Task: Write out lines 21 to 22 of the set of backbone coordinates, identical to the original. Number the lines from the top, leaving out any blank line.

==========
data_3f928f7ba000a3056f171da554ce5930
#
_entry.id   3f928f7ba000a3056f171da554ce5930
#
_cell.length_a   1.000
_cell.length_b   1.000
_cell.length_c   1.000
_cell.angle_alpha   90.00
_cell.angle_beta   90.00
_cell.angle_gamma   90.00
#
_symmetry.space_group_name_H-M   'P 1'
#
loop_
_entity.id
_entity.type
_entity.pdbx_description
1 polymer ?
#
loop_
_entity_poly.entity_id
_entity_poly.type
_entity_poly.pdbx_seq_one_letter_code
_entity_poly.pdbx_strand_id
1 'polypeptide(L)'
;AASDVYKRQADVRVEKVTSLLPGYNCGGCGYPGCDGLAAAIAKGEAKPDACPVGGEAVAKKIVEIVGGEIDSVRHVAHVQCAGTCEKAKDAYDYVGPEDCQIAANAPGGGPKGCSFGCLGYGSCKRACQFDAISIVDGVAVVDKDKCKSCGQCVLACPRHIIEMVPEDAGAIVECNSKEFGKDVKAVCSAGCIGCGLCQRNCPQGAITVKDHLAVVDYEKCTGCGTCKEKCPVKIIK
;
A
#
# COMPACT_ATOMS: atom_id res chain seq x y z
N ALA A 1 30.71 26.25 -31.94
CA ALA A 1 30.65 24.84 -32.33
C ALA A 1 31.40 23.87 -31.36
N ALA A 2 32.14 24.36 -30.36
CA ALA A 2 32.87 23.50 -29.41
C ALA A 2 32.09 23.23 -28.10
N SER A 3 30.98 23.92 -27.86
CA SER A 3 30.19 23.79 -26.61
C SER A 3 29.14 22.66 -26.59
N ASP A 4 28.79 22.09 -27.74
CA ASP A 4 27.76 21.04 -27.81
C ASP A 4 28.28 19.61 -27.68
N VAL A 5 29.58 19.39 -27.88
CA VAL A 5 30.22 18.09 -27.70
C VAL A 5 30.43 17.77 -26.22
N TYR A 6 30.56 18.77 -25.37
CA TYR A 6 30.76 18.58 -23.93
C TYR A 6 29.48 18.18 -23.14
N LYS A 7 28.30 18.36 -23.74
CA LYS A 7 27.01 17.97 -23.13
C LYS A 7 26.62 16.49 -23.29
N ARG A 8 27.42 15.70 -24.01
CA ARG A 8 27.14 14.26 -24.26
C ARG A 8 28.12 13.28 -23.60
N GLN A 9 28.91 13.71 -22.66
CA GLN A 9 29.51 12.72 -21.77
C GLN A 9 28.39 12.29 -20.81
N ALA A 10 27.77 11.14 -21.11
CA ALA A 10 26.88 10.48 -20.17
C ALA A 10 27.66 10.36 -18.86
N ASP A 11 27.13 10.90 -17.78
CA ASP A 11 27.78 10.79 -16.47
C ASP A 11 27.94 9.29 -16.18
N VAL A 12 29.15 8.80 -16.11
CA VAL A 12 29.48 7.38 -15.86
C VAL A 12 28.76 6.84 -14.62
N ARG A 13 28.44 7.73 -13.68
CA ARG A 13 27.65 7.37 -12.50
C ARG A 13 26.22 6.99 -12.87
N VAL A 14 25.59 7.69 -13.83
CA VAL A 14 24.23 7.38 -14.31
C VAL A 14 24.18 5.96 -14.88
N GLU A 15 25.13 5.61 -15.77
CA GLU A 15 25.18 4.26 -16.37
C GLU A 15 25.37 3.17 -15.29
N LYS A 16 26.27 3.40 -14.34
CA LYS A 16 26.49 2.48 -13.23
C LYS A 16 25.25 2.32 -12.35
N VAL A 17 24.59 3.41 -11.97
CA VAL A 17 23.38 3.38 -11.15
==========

_entity_poly.entity_id
_entity_poly.type